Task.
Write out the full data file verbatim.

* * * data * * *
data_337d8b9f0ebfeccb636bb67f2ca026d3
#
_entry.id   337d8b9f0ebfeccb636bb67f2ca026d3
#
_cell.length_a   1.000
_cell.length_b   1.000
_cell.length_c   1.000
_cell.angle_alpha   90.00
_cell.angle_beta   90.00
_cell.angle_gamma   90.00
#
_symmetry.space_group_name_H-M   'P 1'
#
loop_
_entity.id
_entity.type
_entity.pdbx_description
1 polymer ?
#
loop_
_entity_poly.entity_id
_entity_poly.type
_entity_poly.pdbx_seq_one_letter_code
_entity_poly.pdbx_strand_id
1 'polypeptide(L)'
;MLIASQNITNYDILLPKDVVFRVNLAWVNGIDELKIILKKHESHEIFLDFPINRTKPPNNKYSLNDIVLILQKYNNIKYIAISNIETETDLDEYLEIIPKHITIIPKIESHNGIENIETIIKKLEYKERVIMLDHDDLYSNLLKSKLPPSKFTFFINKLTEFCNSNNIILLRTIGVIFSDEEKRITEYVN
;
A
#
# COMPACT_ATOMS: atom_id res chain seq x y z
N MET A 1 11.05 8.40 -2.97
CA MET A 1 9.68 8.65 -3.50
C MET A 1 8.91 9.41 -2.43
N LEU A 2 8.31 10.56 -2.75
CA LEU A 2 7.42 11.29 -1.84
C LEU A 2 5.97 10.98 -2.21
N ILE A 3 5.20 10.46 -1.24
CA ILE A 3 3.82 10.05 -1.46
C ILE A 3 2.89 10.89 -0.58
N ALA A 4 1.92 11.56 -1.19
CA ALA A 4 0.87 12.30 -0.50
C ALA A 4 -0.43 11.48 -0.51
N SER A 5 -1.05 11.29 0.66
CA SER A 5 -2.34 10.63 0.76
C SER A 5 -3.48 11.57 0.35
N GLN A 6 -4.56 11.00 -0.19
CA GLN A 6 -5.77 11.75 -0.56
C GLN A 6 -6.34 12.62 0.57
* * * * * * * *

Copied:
data_337d8b9f0ebfeccb636bb67f2ca026d3
#
_entry.id   337d8b9f0ebfeccb636bb67f2ca026d3
#
_cell.length_a   1.000
_cell.length_b   1.000
_cell.length_c   1.000
_cell.angle_alpha   90.00
_cell.angle_beta   90.00
_cell.angle_gamma   90.00
#
_symmetry.space_group_name_H-M   'P 1'
#
loop_
_entity.id
_entity.type
_entity.pdbx_description
1 polymer ?
#
loop_
_entity_poly.entity_id
_entity_poly.type
_entity_poly.pdbx_seq_one_letter_code
_entity_poly.pdbx_strand_id
1 'polypeptide(L)'
;MLIASQNITNYDILLPKDVVFRVNLAWVNGIDELKIILKKHESHEIFLDFPINRTKPPNNKYSLNDIVLILQKYNNIKYIAISNIETETDLDEYLEIIPKHITIIPKIESHNGIENIETIIKKLEYKERVIMLDHDDLYSNLLKSKLPPSKFTFFINKLTEFCNSNNIILLRTIGVIFSDEEKRITEYVN
;
A
#
# COMPACT_ATOMS: atom_id res chain seq x y z
N MET A 1 11.05 8.40 -2.97
CA MET A 1 9.68 8.65 -3.50
C MET A 1 8.91 9.41 -2.43
N LEU A 2 8.31 10.56 -2.75
CA LEU A 2 7.42 11.29 -1.84
C LEU A 2 5.97 10.98 -2.21
N ILE A 3 5.20 10.46 -1.24
CA ILE A 3 3.82 10.05 -1.46
C ILE A 3 2.89 10.89 -0.58
N ALA A 4 1.92 11.56 -1.19
CA ALA A 4 0.87 12.30 -0.50
C ALA A 4 -0.43 11.48 -0.51
N SER A 5 -1.05 11.29 0.66
CA SER A 5 -2.34 10.63 0.76
C SER A 5 -3.48 11.57 0.35
N GLN A 6 -4.56 11.00 -0.19
CA GLN A 6 -5.77 11.75 -0.56
C GLN A 6 -6.34 12.62 0.57